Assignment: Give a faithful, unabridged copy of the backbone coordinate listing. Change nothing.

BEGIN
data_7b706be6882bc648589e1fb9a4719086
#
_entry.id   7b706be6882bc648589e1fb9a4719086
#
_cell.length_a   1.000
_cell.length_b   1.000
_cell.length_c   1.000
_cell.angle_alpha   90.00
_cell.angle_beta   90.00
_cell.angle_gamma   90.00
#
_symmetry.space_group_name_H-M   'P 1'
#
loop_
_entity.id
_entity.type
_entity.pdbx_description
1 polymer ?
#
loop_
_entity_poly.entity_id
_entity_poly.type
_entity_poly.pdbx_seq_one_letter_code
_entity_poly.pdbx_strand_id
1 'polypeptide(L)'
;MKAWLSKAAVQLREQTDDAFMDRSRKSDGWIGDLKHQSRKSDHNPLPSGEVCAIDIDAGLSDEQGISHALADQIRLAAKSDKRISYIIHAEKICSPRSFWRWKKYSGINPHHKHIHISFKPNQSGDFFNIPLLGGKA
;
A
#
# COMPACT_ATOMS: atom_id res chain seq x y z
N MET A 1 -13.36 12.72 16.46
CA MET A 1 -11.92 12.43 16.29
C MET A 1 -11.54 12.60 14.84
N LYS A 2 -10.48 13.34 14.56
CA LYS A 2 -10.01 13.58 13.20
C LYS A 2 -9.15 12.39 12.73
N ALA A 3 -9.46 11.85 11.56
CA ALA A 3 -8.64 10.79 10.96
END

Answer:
data_7b706be6882bc648589e1fb9a4719086
#
_entry.id   7b706be6882bc648589e1fb9a4719086
#
_cell.length_a   1.000
_cell.length_b   1.000
_cell.length_c   1.000
_cell.angle_alpha   90.00
_cell.angle_beta   90.00
_cell.angle_gamma   90.00
#
_symmetry.space_group_name_H-M   'P 1'
#
loop_
_entity.id
_entity.type
_entity.pdbx_description
1 polymer ?
#
loop_
_entity_poly.entity_id
_entity_poly.type
_entity_poly.pdbx_seq_one_letter_code
_entity_poly.pdbx_strand_id
1 'polypeptide(L)'
;MKAWLSKAAVQLREQTDDAFMDRSRKSDGWIGDLKHQSRKSDHNPLPSGEVCAIDIDAGLSDEQGISHALADQIRLAAKSDKRISYIIHAEKICSPRSFWRWKKYSGINPHHKHIHISFKPNQSGDFFNIPLLGGKA
;
A
#
# COMPACT_ATOMS: atom_id res chain seq x y z
N MET A 1 -13.36 12.72 16.46
CA MET A 1 -11.92 12.43 16.29
C MET A 1 -11.54 12.60 14.84
N LYS A 2 -10.48 13.34 14.56
CA LYS A 2 -10.01 13.58 13.20
C LYS A 2 -9.15 12.39 12.73
N ALA A 3 -9.46 11.85 11.56
CA ALA A 3 -8.64 10.79 10.96